It’s the final day and knowing we only have a short climb ahead of us gives me the motivation I need to carry myself to the end. Today, we don’t have the usual singing from the porters, instead it’s a very militaristic operation.
James, the group leader, calls out: “Call to the Porters, Gecko’s Trekkers. Are you ready?”
They respond in unison: “Yes!”
James: “Once again, I say are you ready?”
James: “Ready to…”
Porters: “Rock and roll! Aussie Aussie Aussie!”
Everyone: “Oi Oi Oi”
Porters: “Aussie Aussie Aussie”
Everyone: “Oi Oi Oi”
Straight off we head towards the mountain, we can see the path twist away into the trees, but we know that the ascent will be steep, if not vertical because we can see the mountain peak towering above us.
It was a 30 minute climb, in parts on all fours, using our arms to pull ourselves onto ledges and great steps to move forward on the trail. About three-quarters of the way up, I thought to myself “better not look down”. So instead of scaring myself half to death, I decided to look back. I looked back over the valley, over the trees and began to imagine the arduous trail we had just hiked and left behind. I recalled the burn of the climb and the thrill of the descent. The river crossings and the river bathings. I needed a moment to take it all in, but I was very much ready to roll on and make it to the end.
The porters stopped us all just before the peak. They rushed on ahead. I was right at the back of the line, so I could not see what was happening. But then we hear the harmonies of song, the porters began to sing. They were calling us to join them.
We climbed the peak, the porters were lined up in two lines, each waving a palm frond to form a tunnel. It was the most majestic scene you could imagine, we were being welcomed home like royalty. The dulcet tones, angelic, as they sang “Joy, joy, joy.”
Overcome with joy and all sorts of emotion, I could no longer hold back the tears. As I walked through the gently waving palm fronds, I looked for Auda, my porter, my friend. He gave me a reassuring gesture to proceed and I felt immense happiness and a great sense of accomplishment.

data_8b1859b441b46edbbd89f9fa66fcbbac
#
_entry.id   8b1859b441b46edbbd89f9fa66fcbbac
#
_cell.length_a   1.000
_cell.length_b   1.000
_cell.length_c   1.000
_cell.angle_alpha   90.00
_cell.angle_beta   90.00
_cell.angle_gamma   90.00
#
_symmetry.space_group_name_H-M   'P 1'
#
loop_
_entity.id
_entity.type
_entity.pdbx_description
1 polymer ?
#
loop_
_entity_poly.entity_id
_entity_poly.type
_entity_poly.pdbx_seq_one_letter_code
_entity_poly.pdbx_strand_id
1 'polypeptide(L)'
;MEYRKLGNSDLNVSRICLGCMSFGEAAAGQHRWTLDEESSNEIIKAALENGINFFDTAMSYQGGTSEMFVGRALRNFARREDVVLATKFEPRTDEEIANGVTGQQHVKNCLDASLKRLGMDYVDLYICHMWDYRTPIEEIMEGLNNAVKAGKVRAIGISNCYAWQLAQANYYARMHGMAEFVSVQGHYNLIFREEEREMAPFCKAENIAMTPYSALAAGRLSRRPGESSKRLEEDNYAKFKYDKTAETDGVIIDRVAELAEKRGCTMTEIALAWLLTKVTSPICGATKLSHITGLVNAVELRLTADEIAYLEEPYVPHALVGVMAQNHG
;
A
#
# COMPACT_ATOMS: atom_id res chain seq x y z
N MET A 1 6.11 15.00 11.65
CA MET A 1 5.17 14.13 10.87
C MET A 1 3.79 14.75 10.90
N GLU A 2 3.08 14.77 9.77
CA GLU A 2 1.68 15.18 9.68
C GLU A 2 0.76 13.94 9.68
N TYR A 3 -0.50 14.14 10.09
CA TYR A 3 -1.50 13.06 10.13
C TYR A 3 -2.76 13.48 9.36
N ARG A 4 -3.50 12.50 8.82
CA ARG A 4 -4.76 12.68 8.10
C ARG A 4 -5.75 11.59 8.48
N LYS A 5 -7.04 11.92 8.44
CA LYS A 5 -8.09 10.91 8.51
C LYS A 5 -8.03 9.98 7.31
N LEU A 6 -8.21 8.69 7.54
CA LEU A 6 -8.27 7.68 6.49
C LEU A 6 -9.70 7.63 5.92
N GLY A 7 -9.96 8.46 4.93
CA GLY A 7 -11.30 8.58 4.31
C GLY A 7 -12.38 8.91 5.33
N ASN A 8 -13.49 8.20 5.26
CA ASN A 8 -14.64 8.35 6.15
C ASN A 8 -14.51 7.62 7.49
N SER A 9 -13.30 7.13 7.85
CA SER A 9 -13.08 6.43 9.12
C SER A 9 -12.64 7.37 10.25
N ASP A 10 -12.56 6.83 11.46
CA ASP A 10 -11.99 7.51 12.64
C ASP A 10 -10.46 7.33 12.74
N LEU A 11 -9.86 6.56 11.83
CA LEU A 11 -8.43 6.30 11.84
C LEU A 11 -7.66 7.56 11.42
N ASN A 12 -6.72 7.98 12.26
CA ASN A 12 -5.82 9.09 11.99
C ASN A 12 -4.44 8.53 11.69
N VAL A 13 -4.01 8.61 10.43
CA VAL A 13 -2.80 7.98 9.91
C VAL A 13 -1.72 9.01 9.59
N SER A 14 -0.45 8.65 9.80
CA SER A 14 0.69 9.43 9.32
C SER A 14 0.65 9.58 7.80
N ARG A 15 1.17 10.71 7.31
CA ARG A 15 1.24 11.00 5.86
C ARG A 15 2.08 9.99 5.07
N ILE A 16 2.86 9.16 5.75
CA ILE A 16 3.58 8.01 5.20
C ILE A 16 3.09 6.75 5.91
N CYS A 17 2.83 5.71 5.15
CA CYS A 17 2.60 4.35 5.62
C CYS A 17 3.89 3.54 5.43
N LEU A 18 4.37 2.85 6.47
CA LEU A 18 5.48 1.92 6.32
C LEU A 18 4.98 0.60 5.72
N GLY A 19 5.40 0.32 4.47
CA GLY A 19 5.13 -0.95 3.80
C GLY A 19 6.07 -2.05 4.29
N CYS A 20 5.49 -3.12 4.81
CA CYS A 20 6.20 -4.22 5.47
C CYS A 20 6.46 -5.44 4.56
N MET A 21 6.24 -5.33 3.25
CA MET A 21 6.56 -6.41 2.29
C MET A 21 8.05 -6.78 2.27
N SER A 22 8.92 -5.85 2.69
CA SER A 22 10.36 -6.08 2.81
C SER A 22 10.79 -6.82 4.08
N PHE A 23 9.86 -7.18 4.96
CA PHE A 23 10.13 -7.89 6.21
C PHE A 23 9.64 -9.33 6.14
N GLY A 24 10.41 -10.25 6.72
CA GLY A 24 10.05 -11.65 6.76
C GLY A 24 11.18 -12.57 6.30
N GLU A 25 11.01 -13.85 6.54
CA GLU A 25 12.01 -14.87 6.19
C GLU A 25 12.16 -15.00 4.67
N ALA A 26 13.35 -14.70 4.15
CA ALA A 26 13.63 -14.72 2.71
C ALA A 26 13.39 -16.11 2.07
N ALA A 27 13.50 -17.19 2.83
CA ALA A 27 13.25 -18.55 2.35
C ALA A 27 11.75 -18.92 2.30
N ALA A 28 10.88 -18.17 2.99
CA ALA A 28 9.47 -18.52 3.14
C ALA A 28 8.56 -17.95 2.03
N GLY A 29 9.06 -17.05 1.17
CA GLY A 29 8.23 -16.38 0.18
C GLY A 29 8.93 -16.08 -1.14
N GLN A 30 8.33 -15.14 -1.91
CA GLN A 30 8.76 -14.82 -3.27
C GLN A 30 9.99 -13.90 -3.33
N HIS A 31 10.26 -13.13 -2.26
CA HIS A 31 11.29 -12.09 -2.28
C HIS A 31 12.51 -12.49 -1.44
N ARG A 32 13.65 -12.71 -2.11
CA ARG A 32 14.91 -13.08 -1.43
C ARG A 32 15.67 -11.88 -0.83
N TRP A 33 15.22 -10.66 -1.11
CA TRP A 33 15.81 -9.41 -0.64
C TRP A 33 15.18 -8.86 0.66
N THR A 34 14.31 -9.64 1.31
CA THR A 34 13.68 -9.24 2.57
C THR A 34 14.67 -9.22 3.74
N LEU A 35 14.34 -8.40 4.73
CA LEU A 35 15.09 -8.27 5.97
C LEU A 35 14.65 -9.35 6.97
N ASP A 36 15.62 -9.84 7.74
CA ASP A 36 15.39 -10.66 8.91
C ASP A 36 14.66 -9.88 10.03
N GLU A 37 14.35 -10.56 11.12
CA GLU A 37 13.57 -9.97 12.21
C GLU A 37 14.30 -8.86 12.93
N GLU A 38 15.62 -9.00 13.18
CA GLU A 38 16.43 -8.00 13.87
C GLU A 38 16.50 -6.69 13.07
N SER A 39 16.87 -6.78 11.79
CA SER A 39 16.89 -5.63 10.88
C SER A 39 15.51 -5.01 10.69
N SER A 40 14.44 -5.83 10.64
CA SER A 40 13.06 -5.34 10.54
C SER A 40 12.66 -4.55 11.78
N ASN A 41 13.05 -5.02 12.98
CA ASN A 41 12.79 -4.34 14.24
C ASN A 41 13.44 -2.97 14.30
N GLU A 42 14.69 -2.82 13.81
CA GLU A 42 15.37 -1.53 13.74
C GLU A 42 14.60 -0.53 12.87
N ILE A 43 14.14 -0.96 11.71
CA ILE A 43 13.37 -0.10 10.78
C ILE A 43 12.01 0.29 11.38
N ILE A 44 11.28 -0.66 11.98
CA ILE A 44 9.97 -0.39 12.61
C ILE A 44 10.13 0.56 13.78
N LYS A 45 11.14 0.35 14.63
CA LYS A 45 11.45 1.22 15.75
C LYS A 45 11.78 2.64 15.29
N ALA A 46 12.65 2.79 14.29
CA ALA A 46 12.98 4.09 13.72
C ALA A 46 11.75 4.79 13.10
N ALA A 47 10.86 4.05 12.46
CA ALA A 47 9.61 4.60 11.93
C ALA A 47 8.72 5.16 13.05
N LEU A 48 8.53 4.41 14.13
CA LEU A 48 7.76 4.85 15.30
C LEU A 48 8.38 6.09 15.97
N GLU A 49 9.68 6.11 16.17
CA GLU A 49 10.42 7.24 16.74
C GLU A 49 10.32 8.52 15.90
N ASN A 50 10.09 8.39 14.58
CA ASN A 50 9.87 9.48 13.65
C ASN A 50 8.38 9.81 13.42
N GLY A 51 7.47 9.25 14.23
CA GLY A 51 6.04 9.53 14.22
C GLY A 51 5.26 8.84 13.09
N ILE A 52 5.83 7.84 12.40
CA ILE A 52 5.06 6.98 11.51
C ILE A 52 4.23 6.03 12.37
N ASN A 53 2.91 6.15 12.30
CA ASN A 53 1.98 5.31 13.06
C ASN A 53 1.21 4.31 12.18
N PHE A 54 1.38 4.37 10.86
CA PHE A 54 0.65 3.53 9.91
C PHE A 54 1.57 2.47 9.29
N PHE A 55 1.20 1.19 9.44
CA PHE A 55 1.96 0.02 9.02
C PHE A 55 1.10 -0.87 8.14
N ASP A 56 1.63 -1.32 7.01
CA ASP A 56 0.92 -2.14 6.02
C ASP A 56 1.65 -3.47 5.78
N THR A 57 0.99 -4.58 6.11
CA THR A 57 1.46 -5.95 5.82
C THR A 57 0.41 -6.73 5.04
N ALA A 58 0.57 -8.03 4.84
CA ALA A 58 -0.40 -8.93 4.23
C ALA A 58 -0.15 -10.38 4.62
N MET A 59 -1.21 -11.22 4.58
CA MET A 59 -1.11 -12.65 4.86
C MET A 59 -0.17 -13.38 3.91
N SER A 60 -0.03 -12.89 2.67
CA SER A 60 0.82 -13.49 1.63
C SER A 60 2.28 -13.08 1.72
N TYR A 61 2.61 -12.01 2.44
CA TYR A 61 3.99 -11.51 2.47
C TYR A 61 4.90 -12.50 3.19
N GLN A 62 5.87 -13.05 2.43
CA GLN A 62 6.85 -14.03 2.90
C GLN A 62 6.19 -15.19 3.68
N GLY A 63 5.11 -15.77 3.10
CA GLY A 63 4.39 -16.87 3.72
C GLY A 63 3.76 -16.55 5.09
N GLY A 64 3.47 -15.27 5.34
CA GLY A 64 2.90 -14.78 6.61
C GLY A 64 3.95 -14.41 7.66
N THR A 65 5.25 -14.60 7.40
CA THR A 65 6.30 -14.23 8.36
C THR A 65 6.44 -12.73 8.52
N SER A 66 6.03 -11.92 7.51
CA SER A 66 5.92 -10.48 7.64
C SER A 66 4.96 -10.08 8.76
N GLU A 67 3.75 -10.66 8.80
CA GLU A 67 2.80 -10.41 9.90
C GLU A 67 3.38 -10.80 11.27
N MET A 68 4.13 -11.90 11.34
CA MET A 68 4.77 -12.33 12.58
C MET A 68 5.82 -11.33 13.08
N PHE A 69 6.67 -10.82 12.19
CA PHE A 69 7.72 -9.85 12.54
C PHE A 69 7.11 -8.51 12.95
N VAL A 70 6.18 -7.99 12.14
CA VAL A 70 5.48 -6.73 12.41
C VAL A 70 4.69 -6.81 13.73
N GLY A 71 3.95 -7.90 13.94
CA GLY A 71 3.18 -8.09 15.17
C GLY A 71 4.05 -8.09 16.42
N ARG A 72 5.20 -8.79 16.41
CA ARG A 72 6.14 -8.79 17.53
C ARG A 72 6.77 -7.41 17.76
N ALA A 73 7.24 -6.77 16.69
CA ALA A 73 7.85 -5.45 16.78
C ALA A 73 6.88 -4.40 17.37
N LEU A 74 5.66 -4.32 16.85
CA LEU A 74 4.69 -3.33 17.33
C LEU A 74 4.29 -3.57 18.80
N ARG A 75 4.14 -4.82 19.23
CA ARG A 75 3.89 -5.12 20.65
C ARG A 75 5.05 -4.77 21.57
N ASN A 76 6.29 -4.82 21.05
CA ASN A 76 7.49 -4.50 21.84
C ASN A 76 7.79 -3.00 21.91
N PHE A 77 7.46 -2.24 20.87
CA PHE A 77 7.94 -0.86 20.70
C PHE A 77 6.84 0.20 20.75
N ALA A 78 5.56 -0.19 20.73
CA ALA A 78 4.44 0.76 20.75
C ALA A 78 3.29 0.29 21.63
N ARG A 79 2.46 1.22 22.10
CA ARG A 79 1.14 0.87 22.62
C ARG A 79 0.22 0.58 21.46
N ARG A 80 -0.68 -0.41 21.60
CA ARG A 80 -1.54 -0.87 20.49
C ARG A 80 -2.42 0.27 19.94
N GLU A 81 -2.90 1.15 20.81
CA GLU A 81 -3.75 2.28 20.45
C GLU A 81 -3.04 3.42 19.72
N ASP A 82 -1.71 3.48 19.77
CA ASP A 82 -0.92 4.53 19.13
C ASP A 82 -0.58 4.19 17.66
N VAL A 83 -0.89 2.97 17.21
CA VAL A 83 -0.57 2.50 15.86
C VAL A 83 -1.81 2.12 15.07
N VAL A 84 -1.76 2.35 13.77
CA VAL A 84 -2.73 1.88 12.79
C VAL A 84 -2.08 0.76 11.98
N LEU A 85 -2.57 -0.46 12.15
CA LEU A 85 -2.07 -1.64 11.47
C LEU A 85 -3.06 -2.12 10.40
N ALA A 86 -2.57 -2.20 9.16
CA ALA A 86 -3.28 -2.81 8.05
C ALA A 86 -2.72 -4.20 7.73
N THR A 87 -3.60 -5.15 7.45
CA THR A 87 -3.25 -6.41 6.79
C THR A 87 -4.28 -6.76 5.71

We had spent the past 8 days in thick jungle, living simply and exploring boldly, overcoming the difficult terrain Kokoda to Ower’s Corner. We had no concept of the emotions we would feel at the end of the trail – it was an incredible moment.
All the trekkers congratulated each other and gave our thanks to the porters for all their support and guidance through the whole experience, without whom the trail would have been near impossible to trek. But we saved the biggest thanks and displays of gratitude for the final Dinner, which would be held at the hotel later that night.
From Ower’s Corner, we travelled by van to Bomana War Cemetery, a beautifully maintained memorial site for the Australians who served Papua New Guinea. Of the 3,400 headstones, only a handful had names – the rest were unidentified soldiers. It was a sobering experience, very humbling, to see those men who were all very young.
After some hours visiting the memorial, we headed back to Port Moresby, where we checked back into the hotel and got ready for the final Dinner with the porters. I can tell you that the shower felt like the most luxurious thing ever, and having hot running water was a blessing.
The porters joined us for dinner, this was a great gesture of the bonds we’d made. And following the meal, we were invited to exchange gifts with our Porter.
Auda was such a strong young man, on whom I had relied on for support and strength throughout the entire trek. He carried my backpack, which included his belongings so in essence he carried the weight for both of us. He held me steady when I was boldly speeding down the trail.
The suggested gift is of course a cash tip, but they welcome equipment as well – which absolutely makes sense, since they trek the trail over and over. Remember, at the beginning of this hike, Auda was drinking out of a Sprite bottle. So to honour my porter, in addition to the tip, I gifted much of my equipment – the multi-tool, all the water bottles, some of the technical garments, and Auda’s favorite was the microfibre quick-drying travel towel.
And remember the multi-tool that Auda asked to borrow in Efogi 1? He was secretly whittling a piece of wood with our names on it, a great souvenir of our trek together. This was the best gift, very sentimental and meant a lot.